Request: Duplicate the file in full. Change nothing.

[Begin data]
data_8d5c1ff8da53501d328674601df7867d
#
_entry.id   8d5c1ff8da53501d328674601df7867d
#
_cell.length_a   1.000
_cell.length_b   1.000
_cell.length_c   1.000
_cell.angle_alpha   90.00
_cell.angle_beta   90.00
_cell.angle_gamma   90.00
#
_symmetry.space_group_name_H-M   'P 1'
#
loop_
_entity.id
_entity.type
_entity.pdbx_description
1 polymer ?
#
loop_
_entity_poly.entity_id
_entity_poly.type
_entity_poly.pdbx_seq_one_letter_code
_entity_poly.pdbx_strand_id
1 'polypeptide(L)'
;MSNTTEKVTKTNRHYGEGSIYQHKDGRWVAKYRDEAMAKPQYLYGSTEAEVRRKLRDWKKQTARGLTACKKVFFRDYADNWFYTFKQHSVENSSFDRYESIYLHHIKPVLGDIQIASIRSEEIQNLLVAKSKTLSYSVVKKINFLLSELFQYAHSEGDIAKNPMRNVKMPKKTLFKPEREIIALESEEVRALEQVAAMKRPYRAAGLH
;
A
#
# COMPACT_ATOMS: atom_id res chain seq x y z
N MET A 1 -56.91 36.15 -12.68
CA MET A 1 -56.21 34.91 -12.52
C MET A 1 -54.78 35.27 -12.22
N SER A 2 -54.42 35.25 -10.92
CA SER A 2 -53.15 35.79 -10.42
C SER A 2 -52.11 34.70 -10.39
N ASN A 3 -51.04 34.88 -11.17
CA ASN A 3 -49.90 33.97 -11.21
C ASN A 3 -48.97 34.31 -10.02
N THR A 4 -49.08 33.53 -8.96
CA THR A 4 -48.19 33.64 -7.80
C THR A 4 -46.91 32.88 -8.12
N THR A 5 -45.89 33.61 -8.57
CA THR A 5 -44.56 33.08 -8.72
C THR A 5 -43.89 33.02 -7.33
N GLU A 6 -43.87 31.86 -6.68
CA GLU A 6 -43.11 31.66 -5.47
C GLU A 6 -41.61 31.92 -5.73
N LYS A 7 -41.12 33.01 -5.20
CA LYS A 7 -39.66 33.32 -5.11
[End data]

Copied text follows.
data_8d5c1ff8da53501d328674601df7867d
#
_entry.id   8d5c1ff8da53501d328674601df7867d
#
_cell.length_a   1.000
_cell.length_b   1.000
_cell.length_c   1.000
_cell.angle_alpha   90.00
_cell.angle_beta   90.00
_cell.angle_gamma   90.00
#
_symmetry.space_group_name_H-M   'P 1'
#
loop_
_entity.id
_entity.type
_entity.pdbx_description
1 polymer ?
#
loop_
_entity_poly.entity_id
_entity_poly.type
_entity_poly.pdbx_seq_one_letter_code
_entity_poly.pdbx_strand_id
1 'polypeptide(L)'
;MSNTTEKVTKTNRHYGEGSIYQHKDGRWVAKYRDEAMAKPQYLYGSTEAEVRRKLRDWKKQTARGLTACKKVFFRDYADNWFYTFKQHSVENSSFDRYESIYLHHIKPVLGDIQIASIRSEEIQNLLVAKSKTLSYSVVKKINFLLSELFQYAHSEGDIAKNPMRNVKMPKKTLFKPEREIIALESEEVRALEQVAAMKRPYRAAGLH
;
A
#
# COMPACT_ATOMS: atom_id res chain seq x y z
N MET A 1 -56.91 36.15 -12.68
CA MET A 1 -56.21 34.91 -12.52
C MET A 1 -54.78 35.27 -12.22
N SER A 2 -54.42 35.25 -10.92
CA SER A 2 -53.15 35.79 -10.42
C SER A 2 -52.11 34.70 -10.39
N ASN A 3 -51.04 34.88 -11.17
CA ASN A 3 -49.90 33.97 -11.21
C ASN A 3 -48.97 34.31 -10.02
N THR A 4 -49.08 33.53 -8.96
CA THR A 4 -48.19 33.64 -7.80
C THR A 4 -46.91 32.88 -8.12
N THR A 5 -45.89 33.61 -8.57
CA THR A 5 -44.56 33.08 -8.72
C THR A 5 -43.89 33.02 -7.33
N GLU A 6 -43.87 31.86 -6.68
CA GLU A 6 -43.11 31.66 -5.47
C GLU A 6 -41.61 31.92 -5.73
N LYS A 7 -41.12 33.01 -5.20
CA LYS A 7 -39.66 33.32 -5.11